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Design Consultant: Dattner Architects
Client Agency
Adminstration for Children's Services

Overview: A 1912 Bellevue Hospital building designed by McKim Mead & White became the new Children’s Center for the Administration for Children’s Services (ACS). Total renovation and restoration of this landmark created a child-friendly environment and modern facilities for children entering the foster care system or those temporarily without a home. It also houses the Emergency Children’s Services division and the Satterwhite Academy for child welfare training and education. ACS was established in 1996 as the first City agency charged solely with the protection and care of children.

Sustainable Features: Sustainability was a natural partner with this program and building. The Children’s Center needs to create a sense of comfort, safety and well-being, because this often will be the first place a child is taken after being removed from home due to neglect or abuse. The historic building, with its high ceilings, expansive windows and shallow floor plates, allows an abundance of natural light to enter for a cheerful – and energy saving – environment. Natural materials reduce the institutional atmosphere. An emphasis in healthy indoor air quality led to good material choices, increased ventilation and air monitoring.

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Sustainable Site

scale and culture reinforced
Alternate transportation encouraged
Urban Heat Island Effect mitigated

Adapted reuse of historic McKim Mead & White building
Urban setting near public transportation
Light-colored paving used in sidewalk and vehicle drop-off


Water Efficiency

Potable water use reduced
Possible contamination from old piping prevented

Low-flow fixtures, flow restrictors
Water filtration system for possible lead contamination



Energy use reduced - 33% over a baseline NYS energy Conservation Code
Electric energy use reduced - 24% from lighting system plus 14% in related
chiller down-sizing
Annual energy savings $94,000 (1998 dollars)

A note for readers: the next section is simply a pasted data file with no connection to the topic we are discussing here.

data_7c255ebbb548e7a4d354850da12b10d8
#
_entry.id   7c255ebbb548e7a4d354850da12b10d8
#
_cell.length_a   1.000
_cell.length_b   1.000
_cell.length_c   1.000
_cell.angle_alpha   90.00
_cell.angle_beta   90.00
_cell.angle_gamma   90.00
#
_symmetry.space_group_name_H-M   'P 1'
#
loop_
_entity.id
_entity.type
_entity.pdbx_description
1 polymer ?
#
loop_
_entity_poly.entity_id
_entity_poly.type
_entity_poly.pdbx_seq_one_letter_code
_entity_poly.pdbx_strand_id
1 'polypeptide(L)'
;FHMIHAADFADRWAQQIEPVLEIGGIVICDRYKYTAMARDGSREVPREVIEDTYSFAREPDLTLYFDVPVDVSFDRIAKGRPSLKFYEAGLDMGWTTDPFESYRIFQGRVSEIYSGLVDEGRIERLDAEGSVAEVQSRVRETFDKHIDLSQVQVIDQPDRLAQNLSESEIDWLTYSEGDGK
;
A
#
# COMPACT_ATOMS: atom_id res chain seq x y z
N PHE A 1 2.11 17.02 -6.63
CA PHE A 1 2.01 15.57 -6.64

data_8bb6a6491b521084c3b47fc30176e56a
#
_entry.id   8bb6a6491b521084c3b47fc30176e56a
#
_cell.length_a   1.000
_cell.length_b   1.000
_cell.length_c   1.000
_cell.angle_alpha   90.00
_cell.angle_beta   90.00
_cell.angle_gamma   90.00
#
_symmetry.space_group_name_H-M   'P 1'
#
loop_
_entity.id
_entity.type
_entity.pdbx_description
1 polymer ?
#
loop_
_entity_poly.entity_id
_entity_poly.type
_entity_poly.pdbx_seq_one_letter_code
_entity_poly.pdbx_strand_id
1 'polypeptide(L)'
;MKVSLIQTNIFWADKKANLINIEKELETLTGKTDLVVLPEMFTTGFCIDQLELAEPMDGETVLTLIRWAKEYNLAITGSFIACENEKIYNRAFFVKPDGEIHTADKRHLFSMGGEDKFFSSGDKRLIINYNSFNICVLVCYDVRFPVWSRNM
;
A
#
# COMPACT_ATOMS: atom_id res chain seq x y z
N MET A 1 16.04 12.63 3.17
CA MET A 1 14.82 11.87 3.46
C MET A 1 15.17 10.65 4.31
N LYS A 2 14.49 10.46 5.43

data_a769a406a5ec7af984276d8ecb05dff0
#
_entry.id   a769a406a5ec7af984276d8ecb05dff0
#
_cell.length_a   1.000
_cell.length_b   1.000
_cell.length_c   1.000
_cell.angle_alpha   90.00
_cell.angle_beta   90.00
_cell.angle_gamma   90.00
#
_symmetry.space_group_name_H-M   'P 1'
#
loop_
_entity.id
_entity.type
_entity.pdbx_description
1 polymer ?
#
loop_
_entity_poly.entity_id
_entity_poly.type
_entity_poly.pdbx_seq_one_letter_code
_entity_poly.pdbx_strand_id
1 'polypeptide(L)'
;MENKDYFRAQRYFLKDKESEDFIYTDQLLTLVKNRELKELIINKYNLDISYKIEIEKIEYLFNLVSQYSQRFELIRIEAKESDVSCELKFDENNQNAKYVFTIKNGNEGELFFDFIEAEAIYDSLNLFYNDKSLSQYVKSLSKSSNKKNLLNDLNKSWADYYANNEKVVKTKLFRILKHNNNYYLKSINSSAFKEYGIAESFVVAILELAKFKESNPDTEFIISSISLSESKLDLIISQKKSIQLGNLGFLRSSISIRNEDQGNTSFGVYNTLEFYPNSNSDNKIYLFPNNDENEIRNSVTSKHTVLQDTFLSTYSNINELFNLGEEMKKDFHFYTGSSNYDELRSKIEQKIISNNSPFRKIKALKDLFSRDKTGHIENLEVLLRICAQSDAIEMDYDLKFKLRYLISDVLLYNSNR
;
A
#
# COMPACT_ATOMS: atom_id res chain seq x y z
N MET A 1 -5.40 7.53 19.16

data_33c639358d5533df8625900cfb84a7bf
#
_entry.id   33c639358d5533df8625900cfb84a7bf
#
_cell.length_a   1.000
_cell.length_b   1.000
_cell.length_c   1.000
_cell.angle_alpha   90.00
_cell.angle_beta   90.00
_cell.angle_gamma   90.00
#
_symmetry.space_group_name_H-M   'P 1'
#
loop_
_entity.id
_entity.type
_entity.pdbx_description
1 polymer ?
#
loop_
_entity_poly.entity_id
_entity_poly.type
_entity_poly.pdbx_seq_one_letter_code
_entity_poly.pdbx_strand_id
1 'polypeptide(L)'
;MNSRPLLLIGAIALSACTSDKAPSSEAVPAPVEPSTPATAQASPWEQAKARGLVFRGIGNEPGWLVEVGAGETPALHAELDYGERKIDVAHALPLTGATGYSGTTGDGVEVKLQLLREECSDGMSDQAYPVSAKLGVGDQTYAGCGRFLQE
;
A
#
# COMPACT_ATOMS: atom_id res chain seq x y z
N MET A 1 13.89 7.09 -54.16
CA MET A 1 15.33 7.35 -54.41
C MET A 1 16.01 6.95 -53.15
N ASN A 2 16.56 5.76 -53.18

Emissions reduced - CO2 by 506 tons/year (38%), NOx by 1,529 pounds, SO2 by
1,988 pounds
Payback – 7.6 years simple payback of energy conserving measures
Ozone depletion reduced
System-operations integrated

Daylighting of occupied spaces
High-performance lighting, with daylight and occupancy controls
Light-colored reflective materials
Replacement of historic windows with high-performance, argon gas filled,
nsulating, low-e glazing
Existing envelope improved with foamed-in-place insulation - increased R value
and elimination of thermal bridging
Modular chillers
Con Edison steam for heating
Variable-air-volume system with variable speed drives
Demand-based ventilation controlled by CO2 sensor
Heat recovery from ventilation air and steam condensate
Commissioning of systems


Material Conservation

Historic building adapted, diverting demolition waste from landfill
Salvaged interior demolition materials reused
Recycled materials used
Rapidly renewable products used

Facades, structure, and selected interior components saved. Exterior of building
was completely rehabilitated to historical criteria (terra-cotta, Harvard brick,
limestone, and granite); metal balcony railings restored
Materials targeted for recycled content, including steel, gypsum board, bio-
composite panels of recycled newsprint and soybean binders, bathroom tiles and
partitions, flooring - cork, rubber and linoleum, mineral fiber ceilings


Healthy Interiors

Optimized fresh air quantities
Reduced exposure to toxins, volatile organic compounds, urea formaldehyde
Daylight maximized for all occupants
Views outside maintained
Occupant-controlled lighting, heating and cooling
Building systems and occupants protected from construction contamination

CO2 monitors control fresh air
Air intakes located at roof – away from street-level pollutants
Added light shelves to existing tall windows to bring daylight deeper into the
Floor layout kept open; open work areas at windows and enclosed offices at
nterior with borrowed lights
Air quality management during construction
Specifications for low-emitting paints, flooring, adhesives, sealants, cementitious
spray insulation
Materials that easily absorb contaminants avoided in children’s areas, e.g. carpet
Separate ventilation for interior service areas
Expansive glazing, operable windows and occupant controls for thermal comfort


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